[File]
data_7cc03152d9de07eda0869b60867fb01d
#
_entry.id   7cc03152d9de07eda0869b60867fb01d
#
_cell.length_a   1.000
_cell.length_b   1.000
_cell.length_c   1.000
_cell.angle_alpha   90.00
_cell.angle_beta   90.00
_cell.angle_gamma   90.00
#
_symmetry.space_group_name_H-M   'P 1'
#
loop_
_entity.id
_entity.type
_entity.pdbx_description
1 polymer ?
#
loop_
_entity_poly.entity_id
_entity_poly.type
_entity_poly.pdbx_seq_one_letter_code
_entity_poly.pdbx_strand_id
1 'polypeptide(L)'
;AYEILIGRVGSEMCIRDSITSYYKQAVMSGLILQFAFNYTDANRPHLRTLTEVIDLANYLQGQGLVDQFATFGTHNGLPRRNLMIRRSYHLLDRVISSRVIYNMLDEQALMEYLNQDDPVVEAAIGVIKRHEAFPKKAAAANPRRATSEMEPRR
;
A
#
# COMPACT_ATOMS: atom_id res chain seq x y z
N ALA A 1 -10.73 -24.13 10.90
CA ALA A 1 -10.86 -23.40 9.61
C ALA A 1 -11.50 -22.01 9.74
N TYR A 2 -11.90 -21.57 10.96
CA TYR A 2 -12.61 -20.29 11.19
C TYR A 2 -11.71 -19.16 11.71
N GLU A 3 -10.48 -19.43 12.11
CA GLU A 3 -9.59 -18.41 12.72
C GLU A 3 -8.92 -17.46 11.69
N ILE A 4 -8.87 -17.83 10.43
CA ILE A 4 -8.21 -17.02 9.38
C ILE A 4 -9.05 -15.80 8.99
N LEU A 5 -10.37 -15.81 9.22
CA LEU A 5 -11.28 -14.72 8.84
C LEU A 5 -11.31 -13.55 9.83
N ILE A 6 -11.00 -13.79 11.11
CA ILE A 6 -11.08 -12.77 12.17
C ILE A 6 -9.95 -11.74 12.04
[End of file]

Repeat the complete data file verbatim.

data_7cc03152d9de07eda0869b60867fb01d
#
_entry.id   7cc03152d9de07eda0869b60867fb01d
#
_cell.length_a   1.000
_cell.length_b   1.000
_cell.length_c   1.000
_cell.angle_alpha   90.00
_cell.angle_beta   90.00
_cell.angle_gamma   90.00
#
_symmetry.space_group_name_H-M   'P 1'
#
loop_
_entity.id
_entity.type
_entity.pdbx_description
1 polymer ?
#
loop_
_entity_poly.entity_id
_entity_poly.type
_entity_poly.pdbx_seq_one_letter_code
_entity_poly.pdbx_strand_id
1 'polypeptide(L)'
;AYEILIGRVGSEMCIRDSITSYYKQAVMSGLILQFAFNYTDANRPHLRTLTEVIDLANYLQGQGLVDQFATFGTHNGLPRRNLMIRRSYHLLDRVISSRVIYNMLDEQALMEYLNQDDPVVEAAIGVIKRHEAFPKKAAAANPRRATSEMEPRR
;
A
#
# COMPACT_ATOMS: atom_id res chain seq x y z
N ALA A 1 -10.73 -24.13 10.90
CA ALA A 1 -10.86 -23.40 9.61
C ALA A 1 -11.50 -22.01 9.74
N TYR A 2 -11.90 -21.57 10.96
CA TYR A 2 -12.61 -20.29 11.19
C TYR A 2 -11.71 -19.16 11.71
N GLU A 3 -10.48 -19.43 12.11
CA GLU A 3 -9.59 -18.41 12.72
C GLU A 3 -8.92 -17.46 11.69
N ILE A 4 -8.87 -17.83 10.43
CA ILE A 4 -8.21 -17.02 9.38
C ILE A 4 -9.05 -15.80 8.99
N LEU A 5 -10.37 -15.81 9.22
CA LEU A 5 -11.28 -14.72 8.84
C LEU A 5 -11.31 -13.55 9.83
N ILE A 6 -11.00 -13.79 11.11
CA ILE A 6 -11.08 -12.77 12.17
C ILE A 6 -9.95 -11.74 12.04